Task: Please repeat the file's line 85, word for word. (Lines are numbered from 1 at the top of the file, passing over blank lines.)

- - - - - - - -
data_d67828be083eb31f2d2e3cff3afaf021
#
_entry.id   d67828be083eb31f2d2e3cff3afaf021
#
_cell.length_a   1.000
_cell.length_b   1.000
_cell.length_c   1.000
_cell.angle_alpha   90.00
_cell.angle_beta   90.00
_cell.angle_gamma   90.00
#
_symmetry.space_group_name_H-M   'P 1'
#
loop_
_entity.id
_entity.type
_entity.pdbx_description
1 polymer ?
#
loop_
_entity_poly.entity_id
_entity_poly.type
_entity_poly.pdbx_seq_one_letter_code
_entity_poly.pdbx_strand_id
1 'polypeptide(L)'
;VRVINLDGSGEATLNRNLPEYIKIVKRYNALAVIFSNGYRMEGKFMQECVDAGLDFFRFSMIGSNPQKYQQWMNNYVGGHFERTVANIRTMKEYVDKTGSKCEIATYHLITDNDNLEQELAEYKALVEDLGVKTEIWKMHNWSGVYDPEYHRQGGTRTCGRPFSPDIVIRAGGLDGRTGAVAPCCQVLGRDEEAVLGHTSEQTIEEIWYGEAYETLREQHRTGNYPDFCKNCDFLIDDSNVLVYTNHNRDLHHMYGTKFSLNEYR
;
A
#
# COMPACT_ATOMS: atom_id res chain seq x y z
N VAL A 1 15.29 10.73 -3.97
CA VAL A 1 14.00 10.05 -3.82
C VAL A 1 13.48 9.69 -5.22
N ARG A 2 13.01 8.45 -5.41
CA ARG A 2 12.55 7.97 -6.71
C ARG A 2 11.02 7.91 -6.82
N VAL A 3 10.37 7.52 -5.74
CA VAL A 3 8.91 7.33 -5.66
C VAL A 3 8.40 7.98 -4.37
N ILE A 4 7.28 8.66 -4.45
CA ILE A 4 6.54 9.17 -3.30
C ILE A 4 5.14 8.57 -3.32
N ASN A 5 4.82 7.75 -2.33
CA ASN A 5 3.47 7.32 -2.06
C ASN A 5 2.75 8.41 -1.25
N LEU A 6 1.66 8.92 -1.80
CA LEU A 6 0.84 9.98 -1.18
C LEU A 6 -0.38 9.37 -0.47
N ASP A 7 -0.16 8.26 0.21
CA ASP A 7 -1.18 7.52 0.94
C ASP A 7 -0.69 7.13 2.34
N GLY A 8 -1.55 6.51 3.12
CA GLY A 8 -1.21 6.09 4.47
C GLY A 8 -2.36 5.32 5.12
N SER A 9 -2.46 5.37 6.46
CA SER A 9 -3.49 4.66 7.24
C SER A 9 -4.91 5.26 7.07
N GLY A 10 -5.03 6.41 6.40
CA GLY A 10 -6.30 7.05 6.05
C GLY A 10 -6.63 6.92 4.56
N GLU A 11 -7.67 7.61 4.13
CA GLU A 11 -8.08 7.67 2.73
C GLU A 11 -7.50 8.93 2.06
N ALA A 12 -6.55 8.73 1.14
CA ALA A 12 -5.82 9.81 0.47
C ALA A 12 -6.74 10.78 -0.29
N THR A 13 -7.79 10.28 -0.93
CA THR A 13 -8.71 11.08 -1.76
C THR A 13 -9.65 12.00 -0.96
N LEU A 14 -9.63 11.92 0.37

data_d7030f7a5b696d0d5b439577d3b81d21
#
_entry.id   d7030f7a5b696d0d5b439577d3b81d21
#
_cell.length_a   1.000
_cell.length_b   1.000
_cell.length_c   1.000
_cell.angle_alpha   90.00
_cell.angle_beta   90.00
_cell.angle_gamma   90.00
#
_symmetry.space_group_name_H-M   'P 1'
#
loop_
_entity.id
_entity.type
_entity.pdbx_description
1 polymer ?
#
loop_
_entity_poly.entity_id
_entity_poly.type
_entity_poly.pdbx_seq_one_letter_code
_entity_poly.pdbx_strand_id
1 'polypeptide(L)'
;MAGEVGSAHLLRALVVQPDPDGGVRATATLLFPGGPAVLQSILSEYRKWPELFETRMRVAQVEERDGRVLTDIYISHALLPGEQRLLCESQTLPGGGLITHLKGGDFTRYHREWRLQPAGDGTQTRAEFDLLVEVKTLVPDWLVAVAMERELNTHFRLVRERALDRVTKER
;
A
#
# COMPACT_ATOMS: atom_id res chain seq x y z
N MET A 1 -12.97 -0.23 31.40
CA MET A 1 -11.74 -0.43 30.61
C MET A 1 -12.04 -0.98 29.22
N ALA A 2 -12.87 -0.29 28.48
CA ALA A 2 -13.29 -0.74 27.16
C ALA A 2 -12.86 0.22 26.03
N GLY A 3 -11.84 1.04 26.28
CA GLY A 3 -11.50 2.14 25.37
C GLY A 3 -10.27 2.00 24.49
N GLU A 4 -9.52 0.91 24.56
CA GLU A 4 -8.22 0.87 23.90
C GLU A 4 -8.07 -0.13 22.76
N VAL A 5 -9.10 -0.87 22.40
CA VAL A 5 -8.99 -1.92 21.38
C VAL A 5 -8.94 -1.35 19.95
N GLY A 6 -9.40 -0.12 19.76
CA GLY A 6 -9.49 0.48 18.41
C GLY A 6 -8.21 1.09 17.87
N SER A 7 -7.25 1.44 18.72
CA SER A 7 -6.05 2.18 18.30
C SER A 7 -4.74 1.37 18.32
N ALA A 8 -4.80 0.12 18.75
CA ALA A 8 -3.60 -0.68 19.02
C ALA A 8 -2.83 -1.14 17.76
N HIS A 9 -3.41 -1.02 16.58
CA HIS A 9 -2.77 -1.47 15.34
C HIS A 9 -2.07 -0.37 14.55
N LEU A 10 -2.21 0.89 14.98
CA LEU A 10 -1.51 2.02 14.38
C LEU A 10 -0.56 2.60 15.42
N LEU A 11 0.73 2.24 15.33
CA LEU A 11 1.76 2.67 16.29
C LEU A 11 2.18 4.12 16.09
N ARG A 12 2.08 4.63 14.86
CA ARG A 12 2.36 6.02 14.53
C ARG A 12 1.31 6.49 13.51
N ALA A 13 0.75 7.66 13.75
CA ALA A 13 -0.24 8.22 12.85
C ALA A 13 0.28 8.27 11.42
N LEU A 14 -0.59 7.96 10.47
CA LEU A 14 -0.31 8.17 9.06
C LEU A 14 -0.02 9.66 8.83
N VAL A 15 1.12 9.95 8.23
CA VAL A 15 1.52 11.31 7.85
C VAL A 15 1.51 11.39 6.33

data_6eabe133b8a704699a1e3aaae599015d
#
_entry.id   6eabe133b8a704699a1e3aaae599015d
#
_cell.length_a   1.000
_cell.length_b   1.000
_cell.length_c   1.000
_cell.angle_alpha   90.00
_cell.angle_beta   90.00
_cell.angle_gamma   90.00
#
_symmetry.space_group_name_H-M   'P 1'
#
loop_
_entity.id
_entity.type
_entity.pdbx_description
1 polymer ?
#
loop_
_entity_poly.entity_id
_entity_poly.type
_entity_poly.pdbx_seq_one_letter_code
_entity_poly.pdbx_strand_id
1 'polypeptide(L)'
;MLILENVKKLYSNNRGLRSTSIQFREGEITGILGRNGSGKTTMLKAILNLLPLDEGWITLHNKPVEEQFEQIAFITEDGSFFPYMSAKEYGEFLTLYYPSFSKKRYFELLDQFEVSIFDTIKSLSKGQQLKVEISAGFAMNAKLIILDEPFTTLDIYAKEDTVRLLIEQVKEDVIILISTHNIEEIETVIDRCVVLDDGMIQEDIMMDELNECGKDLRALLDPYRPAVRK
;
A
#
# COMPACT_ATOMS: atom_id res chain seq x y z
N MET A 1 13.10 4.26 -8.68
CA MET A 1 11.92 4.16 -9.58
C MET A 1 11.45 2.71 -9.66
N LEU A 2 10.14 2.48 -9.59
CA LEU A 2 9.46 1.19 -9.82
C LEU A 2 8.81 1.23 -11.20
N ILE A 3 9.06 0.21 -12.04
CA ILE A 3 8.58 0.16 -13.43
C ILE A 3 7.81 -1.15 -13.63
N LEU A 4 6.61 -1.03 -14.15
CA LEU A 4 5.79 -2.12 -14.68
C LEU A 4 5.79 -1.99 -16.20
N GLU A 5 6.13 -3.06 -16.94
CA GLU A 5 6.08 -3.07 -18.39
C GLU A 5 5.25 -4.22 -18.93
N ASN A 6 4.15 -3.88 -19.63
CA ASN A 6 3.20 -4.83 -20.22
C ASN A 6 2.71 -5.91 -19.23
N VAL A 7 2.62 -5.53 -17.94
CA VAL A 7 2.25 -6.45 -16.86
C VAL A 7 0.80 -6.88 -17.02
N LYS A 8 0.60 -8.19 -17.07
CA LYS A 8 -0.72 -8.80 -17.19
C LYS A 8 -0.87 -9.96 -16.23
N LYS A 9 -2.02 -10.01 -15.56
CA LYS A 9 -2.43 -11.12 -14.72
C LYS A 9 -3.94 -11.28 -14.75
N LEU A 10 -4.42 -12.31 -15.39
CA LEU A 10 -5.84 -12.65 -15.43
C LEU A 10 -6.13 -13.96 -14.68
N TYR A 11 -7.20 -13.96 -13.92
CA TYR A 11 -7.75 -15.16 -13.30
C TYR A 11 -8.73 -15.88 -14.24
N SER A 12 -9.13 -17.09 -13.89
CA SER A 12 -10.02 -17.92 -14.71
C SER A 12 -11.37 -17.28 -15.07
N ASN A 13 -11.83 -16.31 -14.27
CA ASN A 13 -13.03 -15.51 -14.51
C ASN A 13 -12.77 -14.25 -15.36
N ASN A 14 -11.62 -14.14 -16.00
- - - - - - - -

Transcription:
_entity.id